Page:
7. The work of orderlies and aides required substantially equal skill, effort and responsibility and was performed under similar working conditions.

8. The occasional performance of duties requiring greater physical exertion does not render jobs unequal which are otherwise equal.

9. In determining a violation of the Equal Pay Act of 1963 the requirements of the particular jobs should be compared rather than the skill of individual employees, the effort of individual employees, or their previous training and experience.

10. "Equal" as used in the Equal Pay Act of 1963 does not mean identical, and insubstantial difference in the skill, effort and responsibility requirements of particular jobs should be ignored. The job requirements are to be viewed as a whole.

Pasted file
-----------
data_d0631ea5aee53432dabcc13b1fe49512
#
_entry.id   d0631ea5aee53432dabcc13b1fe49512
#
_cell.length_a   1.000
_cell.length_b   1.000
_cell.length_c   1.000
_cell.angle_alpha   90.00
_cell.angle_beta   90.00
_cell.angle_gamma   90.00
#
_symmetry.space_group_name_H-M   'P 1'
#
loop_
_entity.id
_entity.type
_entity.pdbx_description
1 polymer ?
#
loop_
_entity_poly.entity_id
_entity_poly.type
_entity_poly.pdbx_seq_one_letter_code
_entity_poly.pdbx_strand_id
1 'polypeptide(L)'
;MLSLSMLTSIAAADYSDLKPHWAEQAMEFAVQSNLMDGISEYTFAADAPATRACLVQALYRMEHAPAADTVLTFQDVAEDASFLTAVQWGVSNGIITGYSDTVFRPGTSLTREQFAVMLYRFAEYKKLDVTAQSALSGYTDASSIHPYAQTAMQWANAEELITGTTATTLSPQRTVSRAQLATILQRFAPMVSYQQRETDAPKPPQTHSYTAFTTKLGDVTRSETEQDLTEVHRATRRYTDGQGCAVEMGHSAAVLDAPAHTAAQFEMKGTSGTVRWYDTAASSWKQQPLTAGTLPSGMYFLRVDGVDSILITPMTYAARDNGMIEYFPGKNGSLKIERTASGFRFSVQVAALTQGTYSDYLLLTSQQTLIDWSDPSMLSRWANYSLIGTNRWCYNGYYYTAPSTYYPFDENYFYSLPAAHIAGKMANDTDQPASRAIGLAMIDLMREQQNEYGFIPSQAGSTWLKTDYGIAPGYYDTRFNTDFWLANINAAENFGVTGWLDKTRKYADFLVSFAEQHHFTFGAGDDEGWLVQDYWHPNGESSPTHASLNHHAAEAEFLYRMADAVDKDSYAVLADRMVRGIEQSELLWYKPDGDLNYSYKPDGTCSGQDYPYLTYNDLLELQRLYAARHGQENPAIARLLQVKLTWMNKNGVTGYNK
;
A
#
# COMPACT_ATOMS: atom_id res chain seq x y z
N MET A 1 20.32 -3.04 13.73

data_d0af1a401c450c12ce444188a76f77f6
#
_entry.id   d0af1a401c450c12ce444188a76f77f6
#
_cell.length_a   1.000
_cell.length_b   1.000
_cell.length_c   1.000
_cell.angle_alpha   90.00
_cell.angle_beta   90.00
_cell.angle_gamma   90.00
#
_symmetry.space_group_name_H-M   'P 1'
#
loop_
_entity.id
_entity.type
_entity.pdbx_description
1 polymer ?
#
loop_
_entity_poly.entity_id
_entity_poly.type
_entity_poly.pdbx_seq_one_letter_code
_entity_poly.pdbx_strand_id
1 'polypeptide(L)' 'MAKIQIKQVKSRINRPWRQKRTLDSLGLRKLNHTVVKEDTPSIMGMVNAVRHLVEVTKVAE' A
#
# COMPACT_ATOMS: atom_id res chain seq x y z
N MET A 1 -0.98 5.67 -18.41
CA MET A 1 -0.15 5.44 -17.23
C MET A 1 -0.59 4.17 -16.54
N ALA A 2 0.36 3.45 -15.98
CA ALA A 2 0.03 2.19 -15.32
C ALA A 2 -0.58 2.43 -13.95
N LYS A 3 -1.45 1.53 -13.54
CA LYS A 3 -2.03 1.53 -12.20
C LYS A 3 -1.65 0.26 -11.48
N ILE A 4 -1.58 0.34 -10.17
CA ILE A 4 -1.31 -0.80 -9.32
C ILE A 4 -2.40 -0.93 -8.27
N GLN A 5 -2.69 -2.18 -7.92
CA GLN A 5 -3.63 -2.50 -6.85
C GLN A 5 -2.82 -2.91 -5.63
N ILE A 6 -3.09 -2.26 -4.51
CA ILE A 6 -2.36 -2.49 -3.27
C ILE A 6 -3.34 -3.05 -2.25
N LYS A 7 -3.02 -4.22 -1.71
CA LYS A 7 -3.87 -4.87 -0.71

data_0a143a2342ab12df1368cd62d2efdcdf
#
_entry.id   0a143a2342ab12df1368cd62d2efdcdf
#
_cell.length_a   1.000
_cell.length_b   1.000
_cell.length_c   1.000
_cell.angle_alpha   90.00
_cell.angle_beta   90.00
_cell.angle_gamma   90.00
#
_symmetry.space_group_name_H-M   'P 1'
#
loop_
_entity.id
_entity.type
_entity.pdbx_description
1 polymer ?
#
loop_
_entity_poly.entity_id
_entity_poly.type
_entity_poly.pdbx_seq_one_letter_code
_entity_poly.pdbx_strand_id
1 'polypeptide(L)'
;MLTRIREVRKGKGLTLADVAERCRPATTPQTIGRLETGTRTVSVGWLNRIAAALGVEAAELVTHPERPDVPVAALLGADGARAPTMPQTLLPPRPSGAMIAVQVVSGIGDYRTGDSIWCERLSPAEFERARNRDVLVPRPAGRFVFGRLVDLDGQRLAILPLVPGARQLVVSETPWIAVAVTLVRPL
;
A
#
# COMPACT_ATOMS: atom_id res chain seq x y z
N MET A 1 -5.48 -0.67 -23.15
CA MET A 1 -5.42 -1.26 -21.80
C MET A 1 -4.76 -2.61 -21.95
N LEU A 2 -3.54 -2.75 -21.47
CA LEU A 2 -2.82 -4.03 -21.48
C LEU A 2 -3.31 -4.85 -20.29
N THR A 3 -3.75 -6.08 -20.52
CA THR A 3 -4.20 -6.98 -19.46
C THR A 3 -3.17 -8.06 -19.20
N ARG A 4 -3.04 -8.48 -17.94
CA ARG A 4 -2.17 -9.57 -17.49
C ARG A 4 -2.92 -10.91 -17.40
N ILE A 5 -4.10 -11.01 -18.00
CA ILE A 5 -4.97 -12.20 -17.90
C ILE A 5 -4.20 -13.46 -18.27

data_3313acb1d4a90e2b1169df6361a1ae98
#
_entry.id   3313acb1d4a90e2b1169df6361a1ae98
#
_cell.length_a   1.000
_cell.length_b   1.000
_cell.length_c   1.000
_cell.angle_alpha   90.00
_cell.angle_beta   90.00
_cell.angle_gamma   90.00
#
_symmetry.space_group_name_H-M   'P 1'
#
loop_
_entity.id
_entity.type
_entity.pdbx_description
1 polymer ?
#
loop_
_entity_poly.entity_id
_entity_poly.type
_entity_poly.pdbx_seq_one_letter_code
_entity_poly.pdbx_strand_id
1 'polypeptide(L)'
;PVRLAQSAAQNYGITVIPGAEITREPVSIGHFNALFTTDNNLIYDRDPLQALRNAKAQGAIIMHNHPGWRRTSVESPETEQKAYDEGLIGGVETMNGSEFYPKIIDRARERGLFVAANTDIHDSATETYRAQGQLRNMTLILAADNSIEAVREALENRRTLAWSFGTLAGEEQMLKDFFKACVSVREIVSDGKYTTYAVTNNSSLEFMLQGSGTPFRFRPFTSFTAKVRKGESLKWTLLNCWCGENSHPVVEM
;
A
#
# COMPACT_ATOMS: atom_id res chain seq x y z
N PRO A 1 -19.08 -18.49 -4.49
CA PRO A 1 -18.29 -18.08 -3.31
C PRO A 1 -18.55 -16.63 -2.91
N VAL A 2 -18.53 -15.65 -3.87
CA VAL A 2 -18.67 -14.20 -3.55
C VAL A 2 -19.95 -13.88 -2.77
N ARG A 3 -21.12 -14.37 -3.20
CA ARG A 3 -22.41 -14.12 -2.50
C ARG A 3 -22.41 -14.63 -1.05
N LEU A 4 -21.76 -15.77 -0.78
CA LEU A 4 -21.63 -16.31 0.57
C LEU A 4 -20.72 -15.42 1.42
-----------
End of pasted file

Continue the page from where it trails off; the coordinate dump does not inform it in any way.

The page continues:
11. The higher wages paid orderlies by Defendant are not justified by any of the exceptions of the Act.

12. The legislative history of the Act makes it clear "that the exception for *427 `any other factor than sex' was not intended as a device to permit an employer to evade the Act on the basis of some subjective, uncommunicated `reasons' regarding individual employees." (Plaintiff's Supplemental Brief, p. 7)

13. The pattern of sex based wage discriminations evidenced in this case is prohibited by the Equal Pay Act.

14. Plaintiff is entitled to an injunction permanently enjoining Defendant from violating the provisions of the section 6 of the Act and from withholding payment of minimum wage compensation due employees under the Act.